The Energy Water Nexus

August 27, 2015

Figure 1. Greenhouse Gas Intensity Change for Water Supply Infrastructure Components of Different Alternative Water Supply Methods at 50.3% Renewable Electricity

PR = Water Purification and Reuse
UC = Urban Water Conservation
MD = Membrane Desalination distributed by urban population
MDSC = Membrane Desalination emphasized in higher population areas
TD = Thermal Desalination using natural gas
TDw = Thermal Desalination using waste heat

The different colors represent the change in greenhouse gas emissions intensity for different components of the water supply infrastructure.

"Direct" - Greenhouse gas emissions sourced directly from the facility implementing this measure
"Plant" - Emissions due to the electric load produced by the facility
"Conv." - Emissions due to energy use for water conveyance
"Trea." - Emissions due to energy use treatment
"Dist." - Emissions due to energy use in water distribution
"WWT" - Emissions due to energy use in wastewater treatment plants

The California Energy Commission recently awarded a research grant to APEP in collaboration with Water UCI for their proposal entitled "Building a Climate-Change Resilient Electricity System for Meeting California's Energy and Environmental Goals." The focus is on determining the climate change related hydrological and atmospheric impacts on the resiliency and sustainability of the electrical system. Additional research involves investigating the impact of shifting precipitation patterns and drought on hydropower generation and grid reliability. Implementing alternative water supply measures has a diverse range of impacts on the energy infrastructure including but not limited to, direct energy usage, the introduction of large electric loads of varying profiles, and changes in the amount of energy utilized for conveyance, treatment, distribution, and wastewater post-treatment.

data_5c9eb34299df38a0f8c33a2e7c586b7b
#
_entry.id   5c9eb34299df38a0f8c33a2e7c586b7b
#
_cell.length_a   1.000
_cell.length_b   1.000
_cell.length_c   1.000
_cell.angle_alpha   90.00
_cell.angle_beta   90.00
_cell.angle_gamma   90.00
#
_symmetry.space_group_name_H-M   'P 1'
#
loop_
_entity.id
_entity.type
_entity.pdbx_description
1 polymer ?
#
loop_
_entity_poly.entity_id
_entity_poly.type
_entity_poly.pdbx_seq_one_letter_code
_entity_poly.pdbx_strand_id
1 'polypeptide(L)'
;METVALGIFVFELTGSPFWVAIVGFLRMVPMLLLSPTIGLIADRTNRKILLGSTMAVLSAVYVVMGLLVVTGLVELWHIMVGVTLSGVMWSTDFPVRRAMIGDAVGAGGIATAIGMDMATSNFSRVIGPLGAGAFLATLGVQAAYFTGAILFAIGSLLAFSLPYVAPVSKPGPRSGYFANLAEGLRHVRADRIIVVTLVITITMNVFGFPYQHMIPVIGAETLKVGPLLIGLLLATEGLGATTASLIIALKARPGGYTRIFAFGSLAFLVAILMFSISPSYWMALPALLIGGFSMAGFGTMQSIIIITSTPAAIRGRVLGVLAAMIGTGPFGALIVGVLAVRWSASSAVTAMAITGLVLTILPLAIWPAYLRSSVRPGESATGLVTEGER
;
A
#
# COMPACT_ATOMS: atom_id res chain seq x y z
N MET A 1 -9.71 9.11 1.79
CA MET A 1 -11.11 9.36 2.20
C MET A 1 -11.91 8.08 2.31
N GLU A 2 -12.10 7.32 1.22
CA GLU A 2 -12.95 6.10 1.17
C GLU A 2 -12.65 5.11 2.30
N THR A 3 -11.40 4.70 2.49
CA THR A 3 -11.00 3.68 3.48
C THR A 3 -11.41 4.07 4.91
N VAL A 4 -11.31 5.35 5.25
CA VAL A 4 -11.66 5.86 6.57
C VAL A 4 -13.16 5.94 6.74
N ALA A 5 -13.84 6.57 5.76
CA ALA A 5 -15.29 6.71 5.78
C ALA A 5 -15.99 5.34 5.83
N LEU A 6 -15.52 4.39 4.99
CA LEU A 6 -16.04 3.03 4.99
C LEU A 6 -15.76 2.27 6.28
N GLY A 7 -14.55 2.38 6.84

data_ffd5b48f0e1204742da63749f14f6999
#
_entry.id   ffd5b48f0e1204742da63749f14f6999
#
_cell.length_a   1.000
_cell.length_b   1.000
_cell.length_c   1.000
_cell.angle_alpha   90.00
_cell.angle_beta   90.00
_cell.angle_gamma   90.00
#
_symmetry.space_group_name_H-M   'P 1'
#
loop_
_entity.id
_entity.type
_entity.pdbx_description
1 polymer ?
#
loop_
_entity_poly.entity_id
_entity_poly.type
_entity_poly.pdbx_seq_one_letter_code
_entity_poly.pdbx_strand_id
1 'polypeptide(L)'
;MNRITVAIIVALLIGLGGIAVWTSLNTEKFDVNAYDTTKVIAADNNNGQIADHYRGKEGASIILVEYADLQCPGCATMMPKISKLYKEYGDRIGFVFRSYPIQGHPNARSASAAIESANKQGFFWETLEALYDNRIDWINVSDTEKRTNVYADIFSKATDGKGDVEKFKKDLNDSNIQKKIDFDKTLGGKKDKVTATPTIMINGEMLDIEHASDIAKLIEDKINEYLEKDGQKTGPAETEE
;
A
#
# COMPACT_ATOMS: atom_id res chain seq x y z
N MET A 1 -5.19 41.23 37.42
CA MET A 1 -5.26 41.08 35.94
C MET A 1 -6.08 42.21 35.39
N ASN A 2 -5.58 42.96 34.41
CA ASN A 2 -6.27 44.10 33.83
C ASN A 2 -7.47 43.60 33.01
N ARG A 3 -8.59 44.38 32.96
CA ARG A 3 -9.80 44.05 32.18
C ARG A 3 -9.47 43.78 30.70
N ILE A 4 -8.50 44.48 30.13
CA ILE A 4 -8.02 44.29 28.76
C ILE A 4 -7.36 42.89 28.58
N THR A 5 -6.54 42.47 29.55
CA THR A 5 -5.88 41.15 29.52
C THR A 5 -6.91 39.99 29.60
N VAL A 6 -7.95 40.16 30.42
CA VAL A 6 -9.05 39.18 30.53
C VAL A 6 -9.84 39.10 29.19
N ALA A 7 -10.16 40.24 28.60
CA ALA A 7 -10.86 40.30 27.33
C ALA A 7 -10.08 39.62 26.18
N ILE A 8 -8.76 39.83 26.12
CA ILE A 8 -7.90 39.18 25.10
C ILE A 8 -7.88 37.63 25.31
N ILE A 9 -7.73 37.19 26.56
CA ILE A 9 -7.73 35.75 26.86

These impacts have implications for greenhouse gas emissions from the combined energy-water system, therefore the energy infrastructure to support these methods needs to be understood. Due to the intensity of energy usage and spatial location within the topology of the infrastructure, each measure impacts the water supply infrastructure differently, however, on a large scale there can be synergies between developing sustainable water and energy supplies.

In California with a 50.3% share of renewable resources on the electric grid, Figure 1 presents the change in greenhouse gas intensity per unit of water produced, when implementing different alternative water supply methods on different aspects of the water supply infrastructure [1]. Overall, implementing a measure may reduce emissions from one component, but increase it for another, highlighting the importance of capturing these impacts for an accurate greenhouse gas assessment for any given region. Site maintained by the Advanced Power and Energy Program, UC Irvine